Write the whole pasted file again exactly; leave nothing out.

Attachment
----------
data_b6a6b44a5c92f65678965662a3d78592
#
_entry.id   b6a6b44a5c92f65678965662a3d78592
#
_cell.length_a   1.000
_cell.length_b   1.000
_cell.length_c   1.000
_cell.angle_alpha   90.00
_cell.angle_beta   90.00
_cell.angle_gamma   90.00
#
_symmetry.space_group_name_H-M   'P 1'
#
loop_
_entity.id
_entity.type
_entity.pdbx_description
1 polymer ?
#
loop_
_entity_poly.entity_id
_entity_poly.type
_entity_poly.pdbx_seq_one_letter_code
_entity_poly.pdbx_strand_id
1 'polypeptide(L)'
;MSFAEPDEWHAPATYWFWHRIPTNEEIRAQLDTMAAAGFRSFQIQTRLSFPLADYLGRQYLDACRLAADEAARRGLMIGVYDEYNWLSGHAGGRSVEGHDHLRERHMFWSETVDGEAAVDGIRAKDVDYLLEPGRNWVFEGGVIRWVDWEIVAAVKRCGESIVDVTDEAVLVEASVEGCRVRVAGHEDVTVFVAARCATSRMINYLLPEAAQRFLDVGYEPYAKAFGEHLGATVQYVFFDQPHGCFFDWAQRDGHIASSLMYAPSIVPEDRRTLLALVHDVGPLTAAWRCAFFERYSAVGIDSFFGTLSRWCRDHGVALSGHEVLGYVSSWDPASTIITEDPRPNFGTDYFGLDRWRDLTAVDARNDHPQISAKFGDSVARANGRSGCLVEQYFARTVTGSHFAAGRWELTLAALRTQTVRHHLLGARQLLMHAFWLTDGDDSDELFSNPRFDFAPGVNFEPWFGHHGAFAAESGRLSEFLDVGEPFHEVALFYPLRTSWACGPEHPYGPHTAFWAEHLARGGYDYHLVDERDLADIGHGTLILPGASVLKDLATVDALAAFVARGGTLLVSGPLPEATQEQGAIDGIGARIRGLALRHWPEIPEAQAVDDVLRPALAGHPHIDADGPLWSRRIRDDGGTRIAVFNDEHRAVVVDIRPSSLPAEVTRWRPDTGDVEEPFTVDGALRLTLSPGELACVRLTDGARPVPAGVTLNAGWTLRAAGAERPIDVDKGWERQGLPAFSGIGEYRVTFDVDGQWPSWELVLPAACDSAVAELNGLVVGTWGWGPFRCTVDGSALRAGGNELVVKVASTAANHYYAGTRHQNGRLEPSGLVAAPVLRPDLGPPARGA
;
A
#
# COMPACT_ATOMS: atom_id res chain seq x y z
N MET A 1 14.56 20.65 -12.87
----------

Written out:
data_b6a6b44a5c92f65678965662a3d78592
#
_entry.id   b6a6b44a5c92f65678965662a3d78592
#
_cell.length_a   1.000
_cell.length_b   1.000
_cell.length_c   1.000
_cell.angle_alpha   90.00
_cell.angle_beta   90.00
_cell.angle_gamma   90.00
#
_symmetry.space_group_name_H-M   'P 1'
#
loop_
_entity.id
_entity.type
_entity.pdbx_description
1 polymer ?
#
loop_
_entity_poly.entity_id
_entity_poly.type
_entity_poly.pdbx_seq_one_letter_code
_entity_poly.pdbx_strand_id
1 'polypeptide(L)'
;MSFAEPDEWHAPATYWFWHRIPTNEEIRAQLDTMAAAGFRSFQIQTRLSFPLADYLGRQYLDACRLAADEAARRGLMIGVYDEYNWLSGHAGGRSVEGHDHLRERHMFWSETVDGEAAVDGIRAKDVDYLLEPGRNWVFEGGVIRWVDWEIVAAVKRCGESIVDVTDEAVLVEASVEGCRVRVAGHEDVTVFVAARCATSRMINYLLPEAAQRFLDVGYEPYAKAFGEHLGATVQYVFFDQPHGCFFDWAQRDGHIASSLMYAPSIVPEDRRTLLALVHDVGPLTAAWRCAFFERYSAVGIDSFFGTLSRWCRDHGVALSGHEVLGYVSSWDPASTIITEDPRPNFGTDYFGLDRWRDLTAVDARNDHPQISAKFGDSVARANGRSGCLVEQYFARTVTGSHFAAGRWELTLAALRTQTVRHHLLGARQLLMHAFWLTDGDDSDELFSNPRFDFAPGVNFEPWFGHHGAFAAESGRLSEFLDVGEPFHEVALFYPLRTSWACGPEHPYGPHTAFWAEHLARGGYDYHLVDERDLADIGHGTLILPGASVLKDLATVDALAAFVARGGTLLVSGPLPEATQEQGAIDGIGARIRGLALRHWPEIPEAQAVDDVLRPALAGHPHIDADGPLWSRRIRDDGGTRIAVFNDEHRAVVVDIRPSSLPAEVTRWRPDTGDVEEPFTVDGALRLTLSPGELACVRLTDGARPVPAGVTLNAGWTLRAAGAERPIDVDKGWERQGLPAFSGIGEYRVTFDVDGQWPSWELVLPAACDSAVAELNGLVVGTWGWGPFRCTVDGSALRAGGNELVVKVASTAANHYYAGTRHQNGRLEPSGLVAAPVLRPDLGPPARGA
;
A
#
# COMPACT_ATOMS: atom_id res chain seq x y z
N MET A 1 14.56 20.65 -12.87